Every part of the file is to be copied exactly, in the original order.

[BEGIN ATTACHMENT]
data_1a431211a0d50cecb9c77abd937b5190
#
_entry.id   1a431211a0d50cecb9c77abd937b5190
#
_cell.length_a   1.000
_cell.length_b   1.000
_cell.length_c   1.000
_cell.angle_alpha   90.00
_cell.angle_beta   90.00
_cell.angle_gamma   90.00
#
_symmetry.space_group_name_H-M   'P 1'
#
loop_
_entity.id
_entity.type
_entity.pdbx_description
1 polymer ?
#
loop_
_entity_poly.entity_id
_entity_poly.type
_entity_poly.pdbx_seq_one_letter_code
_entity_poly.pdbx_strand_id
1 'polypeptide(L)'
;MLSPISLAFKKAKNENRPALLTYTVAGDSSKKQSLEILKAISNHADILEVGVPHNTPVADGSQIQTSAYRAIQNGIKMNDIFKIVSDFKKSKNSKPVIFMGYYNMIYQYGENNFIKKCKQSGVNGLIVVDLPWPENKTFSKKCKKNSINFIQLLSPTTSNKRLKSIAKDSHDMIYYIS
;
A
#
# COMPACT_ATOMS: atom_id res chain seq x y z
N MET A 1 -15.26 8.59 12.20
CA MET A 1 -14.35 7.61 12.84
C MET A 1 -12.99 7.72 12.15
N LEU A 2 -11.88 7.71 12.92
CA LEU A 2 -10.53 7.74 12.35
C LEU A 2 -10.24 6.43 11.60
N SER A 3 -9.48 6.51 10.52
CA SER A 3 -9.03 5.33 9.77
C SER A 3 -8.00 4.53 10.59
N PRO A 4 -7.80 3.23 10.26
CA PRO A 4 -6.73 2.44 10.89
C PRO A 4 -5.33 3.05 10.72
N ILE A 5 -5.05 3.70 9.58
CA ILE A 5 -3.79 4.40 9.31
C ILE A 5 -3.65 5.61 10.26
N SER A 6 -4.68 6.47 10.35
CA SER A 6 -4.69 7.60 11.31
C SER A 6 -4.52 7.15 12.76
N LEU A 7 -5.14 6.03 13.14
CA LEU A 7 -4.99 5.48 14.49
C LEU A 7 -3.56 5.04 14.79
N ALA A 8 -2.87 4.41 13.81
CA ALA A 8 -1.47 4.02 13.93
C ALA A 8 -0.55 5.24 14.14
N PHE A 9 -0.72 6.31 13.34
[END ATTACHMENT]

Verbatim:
data_1a431211a0d50cecb9c77abd937b5190
#
_entry.id   1a431211a0d50cecb9c77abd937b5190
#
_cell.length_a   1.000
_cell.length_b   1.000
_cell.length_c   1.000
_cell.angle_alpha   90.00
_cell.angle_beta   90.00
_cell.angle_gamma   90.00
#
_symmetry.space_group_name_H-M   'P 1'
#
loop_
_entity.id
_entity.type
_entity.pdbx_description
1 polymer ?
#
loop_
_entity_poly.entity_id
_entity_poly.type
_entity_poly.pdbx_seq_one_letter_code
_entity_poly.pdbx_strand_id
1 'polypeptide(L)'
;MLSPISLAFKKAKNENRPALLTYTVAGDSSKKQSLEILKAISNHADILEVGVPHNTPVADGSQIQTSAYRAIQNGIKMNDIFKIVSDFKKSKNSKPVIFMGYYNMIYQYGENNFIKKCKQSGVNGLIVVDLPWPENKTFSKKCKKNSINFIQLLSPTTSNKRLKSIAKDSHDMIYYIS
;
A
#
# COMPACT_ATOMS: atom_id res chain seq x y z
N MET A 1 -15.26 8.59 12.20
CA MET A 1 -14.35 7.61 12.84
C MET A 1 -12.99 7.72 12.15
N LEU A 2 -11.88 7.71 12.92
CA LEU A 2 -10.53 7.74 12.35
C LEU A 2 -10.24 6.43 11.60
N SER A 3 -9.48 6.51 10.52
CA SER A 3 -9.03 5.33 9.77
C SER A 3 -8.00 4.53 10.59
N PRO A 4 -7.80 3.23 10.26
CA PRO A 4 -6.73 2.44 10.89
C PRO A 4 -5.33 3.05 10.72
N ILE A 5 -5.05 3.70 9.58
CA ILE A 5 -3.79 4.40 9.31
C ILE A 5 -3.65 5.61 10.26
N SER A 6 -4.68 6.47 10.35
CA SER A 6 -4.69 7.60 11.31
C SER A 6 -4.52 7.15 12.76
N LEU A 7 -5.14 6.03 13.14
CA LEU A 7 -4.99 5.48 14.49
C LEU A 7 -3.56 5.04 14.79
N ALA A 8 -2.87 4.41 13.81
CA ALA A 8 -1.47 4.02 13.93
C ALA A 8 -0.55 5.24 14.14
N PHE A 9 -0.72 6.31 13.34